Anna Rosa and her husband Nick Pisano, also a restorer, travelled to the south to “adopt” the damaged work of art, as one foundation described it. Their choice was more difficult than expected.

“It was like being in an animal shelter,” Anna Rosa recalls. “We would have liked to have taken them all home.” The Bedeschini won their hearts because it had been affected worst of all. “Love at first sight,” the restorer says. Then she adjusts her work coat, plugs King Crimson back into her ears, and returns to Titian. Duty calls.

The Nicolas’ village, Aramengo, is located in the sleepy hills of the Basso Monferrato, slightly above the poplar groves and oak forests, and is accessed via a patched-up asphalt road on which tractors and cyclists form the majority of the traffic. But don’t be deceived by its apparent remote location.

It is only one hour’s drive from Turin, and Nicola Restauri, housed in several villa-style brick buildings with white-painted lattice windows, is one of the largest and most prestigious operations in the Italian art restoration business. Masters like Rubens and Tintoretto are often entrusted to them.

Not a bad state of affairs when you consider the company started in the back room of a barber’s shop in the centre of Turin. That was where Guido Nicola, now 91, practised his art of restoration in the years following the Second World War after a full working full day of trimming hair and clipping moustaches. He bought damaged paintings for a few lire at the local flea market.

Guido was a poor village boy from Aramengo. The youngest of seven siblings, he had to leave school after fifth grade in order to earn a living. To set up as a barber he sold his family’s only cow. But Guido’s real enthusiasm and talent was saved for the work in the back room. He was successful; he started a family; the orders multiplied; and soon space was at a premium.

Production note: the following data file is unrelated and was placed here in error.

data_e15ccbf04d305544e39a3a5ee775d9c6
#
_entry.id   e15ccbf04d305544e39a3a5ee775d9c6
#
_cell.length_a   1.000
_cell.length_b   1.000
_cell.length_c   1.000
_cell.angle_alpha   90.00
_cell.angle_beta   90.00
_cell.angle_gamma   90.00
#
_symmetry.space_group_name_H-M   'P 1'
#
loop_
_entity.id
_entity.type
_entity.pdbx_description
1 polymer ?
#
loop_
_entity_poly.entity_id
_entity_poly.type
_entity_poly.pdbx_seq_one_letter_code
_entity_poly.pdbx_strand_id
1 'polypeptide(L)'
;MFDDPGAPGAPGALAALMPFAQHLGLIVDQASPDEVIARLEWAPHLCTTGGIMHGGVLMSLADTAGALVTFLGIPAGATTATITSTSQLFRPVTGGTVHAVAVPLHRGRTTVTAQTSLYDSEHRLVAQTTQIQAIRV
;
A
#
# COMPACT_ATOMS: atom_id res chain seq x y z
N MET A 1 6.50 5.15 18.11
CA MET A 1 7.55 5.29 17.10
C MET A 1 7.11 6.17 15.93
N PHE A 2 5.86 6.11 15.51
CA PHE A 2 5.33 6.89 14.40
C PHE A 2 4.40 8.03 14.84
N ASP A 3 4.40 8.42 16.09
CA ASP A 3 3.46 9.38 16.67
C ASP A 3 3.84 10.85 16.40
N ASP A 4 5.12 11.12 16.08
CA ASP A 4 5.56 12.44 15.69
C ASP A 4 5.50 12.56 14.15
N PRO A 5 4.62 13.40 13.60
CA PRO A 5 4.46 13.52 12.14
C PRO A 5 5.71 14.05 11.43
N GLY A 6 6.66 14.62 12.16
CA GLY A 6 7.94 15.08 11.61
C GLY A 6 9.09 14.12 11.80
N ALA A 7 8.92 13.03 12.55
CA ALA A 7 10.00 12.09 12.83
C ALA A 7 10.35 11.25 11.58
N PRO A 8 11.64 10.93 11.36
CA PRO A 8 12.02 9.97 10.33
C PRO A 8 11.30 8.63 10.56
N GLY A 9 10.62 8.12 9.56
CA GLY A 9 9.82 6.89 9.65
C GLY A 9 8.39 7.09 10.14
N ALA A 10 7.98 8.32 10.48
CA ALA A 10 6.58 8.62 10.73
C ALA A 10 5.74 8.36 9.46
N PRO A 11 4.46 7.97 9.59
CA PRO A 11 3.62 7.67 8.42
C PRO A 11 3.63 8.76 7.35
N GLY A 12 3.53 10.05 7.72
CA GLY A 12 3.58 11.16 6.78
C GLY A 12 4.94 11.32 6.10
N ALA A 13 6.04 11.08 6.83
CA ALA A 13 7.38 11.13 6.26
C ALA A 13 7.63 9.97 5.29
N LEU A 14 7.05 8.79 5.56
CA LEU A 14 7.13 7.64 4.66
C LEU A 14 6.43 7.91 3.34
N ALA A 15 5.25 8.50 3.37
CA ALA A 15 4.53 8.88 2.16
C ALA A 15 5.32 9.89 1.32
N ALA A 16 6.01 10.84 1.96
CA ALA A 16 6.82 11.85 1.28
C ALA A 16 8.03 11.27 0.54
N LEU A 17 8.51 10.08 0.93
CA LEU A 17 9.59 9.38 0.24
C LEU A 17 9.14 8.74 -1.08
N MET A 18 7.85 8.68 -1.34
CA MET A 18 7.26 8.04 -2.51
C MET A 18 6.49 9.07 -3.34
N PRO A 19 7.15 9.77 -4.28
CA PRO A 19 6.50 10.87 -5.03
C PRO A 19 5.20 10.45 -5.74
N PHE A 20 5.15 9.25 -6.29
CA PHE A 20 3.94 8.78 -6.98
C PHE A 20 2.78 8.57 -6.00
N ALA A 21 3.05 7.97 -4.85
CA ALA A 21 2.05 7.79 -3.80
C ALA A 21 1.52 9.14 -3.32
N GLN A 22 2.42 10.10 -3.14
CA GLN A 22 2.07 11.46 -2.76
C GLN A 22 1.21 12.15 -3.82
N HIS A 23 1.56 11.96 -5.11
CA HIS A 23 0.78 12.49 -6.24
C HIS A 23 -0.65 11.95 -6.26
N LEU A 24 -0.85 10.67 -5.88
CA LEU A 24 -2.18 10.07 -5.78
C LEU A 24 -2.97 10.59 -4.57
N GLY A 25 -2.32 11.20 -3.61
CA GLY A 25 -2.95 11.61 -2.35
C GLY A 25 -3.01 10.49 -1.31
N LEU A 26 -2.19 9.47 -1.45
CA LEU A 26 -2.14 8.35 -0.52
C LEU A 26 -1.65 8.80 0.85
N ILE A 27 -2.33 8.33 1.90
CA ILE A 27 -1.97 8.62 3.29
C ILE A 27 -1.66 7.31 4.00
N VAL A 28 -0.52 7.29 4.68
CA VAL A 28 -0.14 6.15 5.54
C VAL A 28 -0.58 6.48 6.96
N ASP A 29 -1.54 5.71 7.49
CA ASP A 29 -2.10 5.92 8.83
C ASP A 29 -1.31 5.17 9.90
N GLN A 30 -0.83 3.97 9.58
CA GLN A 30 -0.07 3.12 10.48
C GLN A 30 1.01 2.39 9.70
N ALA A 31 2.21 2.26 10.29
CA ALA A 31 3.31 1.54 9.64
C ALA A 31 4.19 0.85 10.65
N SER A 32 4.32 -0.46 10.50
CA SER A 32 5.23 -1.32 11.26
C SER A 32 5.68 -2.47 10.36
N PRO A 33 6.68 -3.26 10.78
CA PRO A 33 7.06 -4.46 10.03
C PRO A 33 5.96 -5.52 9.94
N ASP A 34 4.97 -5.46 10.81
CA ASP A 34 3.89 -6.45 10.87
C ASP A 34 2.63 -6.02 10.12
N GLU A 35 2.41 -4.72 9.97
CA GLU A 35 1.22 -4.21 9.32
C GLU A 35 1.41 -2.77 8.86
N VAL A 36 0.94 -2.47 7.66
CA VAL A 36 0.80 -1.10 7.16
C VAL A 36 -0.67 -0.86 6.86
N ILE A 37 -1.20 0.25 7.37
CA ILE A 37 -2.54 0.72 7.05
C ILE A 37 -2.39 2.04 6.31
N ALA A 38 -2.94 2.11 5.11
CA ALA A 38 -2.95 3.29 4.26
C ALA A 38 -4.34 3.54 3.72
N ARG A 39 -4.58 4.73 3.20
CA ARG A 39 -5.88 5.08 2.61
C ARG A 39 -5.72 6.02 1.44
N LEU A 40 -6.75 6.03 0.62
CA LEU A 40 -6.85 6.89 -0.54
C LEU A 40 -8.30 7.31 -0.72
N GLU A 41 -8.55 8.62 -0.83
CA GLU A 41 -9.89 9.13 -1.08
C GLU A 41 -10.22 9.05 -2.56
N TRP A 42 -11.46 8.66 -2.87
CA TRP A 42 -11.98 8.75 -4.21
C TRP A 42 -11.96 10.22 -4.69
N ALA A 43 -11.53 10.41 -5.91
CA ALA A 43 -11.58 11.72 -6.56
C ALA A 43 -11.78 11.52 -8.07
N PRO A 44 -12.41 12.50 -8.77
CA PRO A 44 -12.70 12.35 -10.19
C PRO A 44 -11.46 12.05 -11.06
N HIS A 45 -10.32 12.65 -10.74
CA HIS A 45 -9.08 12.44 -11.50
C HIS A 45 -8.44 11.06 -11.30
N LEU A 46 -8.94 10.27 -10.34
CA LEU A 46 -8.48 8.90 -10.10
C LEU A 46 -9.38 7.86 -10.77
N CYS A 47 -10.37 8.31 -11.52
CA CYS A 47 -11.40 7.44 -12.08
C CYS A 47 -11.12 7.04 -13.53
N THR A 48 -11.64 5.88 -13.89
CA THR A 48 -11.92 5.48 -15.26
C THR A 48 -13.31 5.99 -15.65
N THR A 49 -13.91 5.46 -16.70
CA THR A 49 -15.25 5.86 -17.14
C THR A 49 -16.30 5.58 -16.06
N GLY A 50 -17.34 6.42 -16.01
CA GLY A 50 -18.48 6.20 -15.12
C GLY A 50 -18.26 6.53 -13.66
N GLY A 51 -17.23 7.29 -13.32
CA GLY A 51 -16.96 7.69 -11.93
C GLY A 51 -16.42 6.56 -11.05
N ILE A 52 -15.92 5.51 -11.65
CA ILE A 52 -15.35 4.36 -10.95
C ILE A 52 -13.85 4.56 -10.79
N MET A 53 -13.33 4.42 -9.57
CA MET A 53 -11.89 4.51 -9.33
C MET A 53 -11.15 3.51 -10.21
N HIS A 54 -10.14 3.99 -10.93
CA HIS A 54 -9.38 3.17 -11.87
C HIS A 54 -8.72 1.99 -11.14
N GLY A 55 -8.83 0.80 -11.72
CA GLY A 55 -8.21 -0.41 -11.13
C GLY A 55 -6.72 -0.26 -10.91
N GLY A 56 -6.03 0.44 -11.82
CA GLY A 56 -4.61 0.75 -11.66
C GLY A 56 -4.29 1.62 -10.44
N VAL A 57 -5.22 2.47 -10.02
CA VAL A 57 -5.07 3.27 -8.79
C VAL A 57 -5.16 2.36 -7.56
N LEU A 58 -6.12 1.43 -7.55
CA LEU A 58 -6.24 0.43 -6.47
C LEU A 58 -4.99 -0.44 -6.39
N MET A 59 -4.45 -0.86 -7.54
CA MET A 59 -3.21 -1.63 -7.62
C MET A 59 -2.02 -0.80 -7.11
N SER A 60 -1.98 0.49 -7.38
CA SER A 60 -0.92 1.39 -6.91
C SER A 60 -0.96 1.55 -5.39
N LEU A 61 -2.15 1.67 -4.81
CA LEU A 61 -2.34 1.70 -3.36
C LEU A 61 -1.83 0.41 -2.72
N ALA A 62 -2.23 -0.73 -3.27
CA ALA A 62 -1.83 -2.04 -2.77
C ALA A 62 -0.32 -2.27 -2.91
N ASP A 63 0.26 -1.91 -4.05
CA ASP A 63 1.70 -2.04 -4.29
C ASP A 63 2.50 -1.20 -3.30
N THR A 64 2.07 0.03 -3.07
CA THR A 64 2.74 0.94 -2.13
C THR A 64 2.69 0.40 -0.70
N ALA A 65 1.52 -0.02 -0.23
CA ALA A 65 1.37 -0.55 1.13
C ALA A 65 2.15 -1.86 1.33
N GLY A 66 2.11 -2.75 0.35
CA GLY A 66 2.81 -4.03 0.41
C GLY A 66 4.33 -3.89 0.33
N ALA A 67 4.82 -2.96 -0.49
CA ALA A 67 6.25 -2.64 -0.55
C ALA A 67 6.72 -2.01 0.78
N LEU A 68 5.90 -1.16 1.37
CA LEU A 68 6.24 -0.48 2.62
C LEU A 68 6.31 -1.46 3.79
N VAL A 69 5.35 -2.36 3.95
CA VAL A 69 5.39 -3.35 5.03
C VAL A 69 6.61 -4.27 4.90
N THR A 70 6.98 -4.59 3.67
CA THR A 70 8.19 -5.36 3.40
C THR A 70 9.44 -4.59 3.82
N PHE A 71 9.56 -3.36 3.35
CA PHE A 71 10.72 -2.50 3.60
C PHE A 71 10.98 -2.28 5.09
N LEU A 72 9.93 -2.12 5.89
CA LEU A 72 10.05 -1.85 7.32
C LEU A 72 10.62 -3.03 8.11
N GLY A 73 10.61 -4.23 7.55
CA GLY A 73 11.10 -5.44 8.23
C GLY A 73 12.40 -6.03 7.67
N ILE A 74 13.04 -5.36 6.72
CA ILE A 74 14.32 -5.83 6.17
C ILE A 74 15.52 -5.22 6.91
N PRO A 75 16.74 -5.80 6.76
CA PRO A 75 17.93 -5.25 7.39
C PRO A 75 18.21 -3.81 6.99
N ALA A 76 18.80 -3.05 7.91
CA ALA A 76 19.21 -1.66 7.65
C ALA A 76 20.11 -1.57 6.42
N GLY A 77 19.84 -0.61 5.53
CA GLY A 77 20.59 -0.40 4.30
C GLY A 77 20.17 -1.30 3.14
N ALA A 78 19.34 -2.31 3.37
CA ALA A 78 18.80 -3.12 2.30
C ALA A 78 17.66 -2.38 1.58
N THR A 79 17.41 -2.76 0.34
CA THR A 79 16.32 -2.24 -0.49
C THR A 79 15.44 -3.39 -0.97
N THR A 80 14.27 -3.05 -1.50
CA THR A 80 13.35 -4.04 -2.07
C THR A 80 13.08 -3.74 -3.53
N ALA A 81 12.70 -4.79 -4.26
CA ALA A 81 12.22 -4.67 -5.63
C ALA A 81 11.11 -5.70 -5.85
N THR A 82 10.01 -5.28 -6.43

As children, Anna Rosa and her brother Gian Luigi had paintings hung out to dry dangling over their beds. When the Nicolas returned to Aramengo in the 1970s due to space limitations, they brought 13 employees with them.

Guido Nicola is still busy in the workshop every day. A small, very old man, he walks through the rooms with hands folded behind his back, inspecting the progress of work through thick-lensed glasses, politely asking visitors if they want a cup of coffee.

The workshop covers 3,500 square metres, and inside are 40 employees in white coats, all familiar with just about everything: frescoes and oriental works, parchments and terracotta, wood and textiles, and contemporary art and ancient Egypt. It’s as colourful and diverse a collection as you might hope to find in any museum.

The Titian is propped up in a 12-metre-high workshop, which contains an overhead crane, and stages and platforms just like a large theatre. Along one wall are shelves lined with hundreds of glass jars stacked on top of one another, containing shimmering, antique colour pigments, with the finest nuances from Congo red to silk green. A few steps away is a casually pushed-aside Canaletto landscape, behind which is an Egyptian sarcophagus recently cured of woodworm.

Even these treasures are overshadowed by a huge, 50-square-metre master image for a tapestry depicting the Crucifixion. A church in Bergamo left it here and never picked it up.

“They don’t know where to put it,” says Gian Luigi, a specialist in Egyptian art, explaining a typical consequence of empty state coffers: completed jobs are often forgotten and left with the restorer, thus saving on storage costs. There’s also a mummy from the municipal museum in Asti: Poverina, the Poor One.

Even Bedeschini is threatened with homelessness, because his home church in L’Aquila is still a shambles. “But what can we do? Throw it out of the door?” Gian Luigi asks, shaking his head. “We are art lovers, not art dealers. Money is not so important. We do this with passion, but also as human beings.”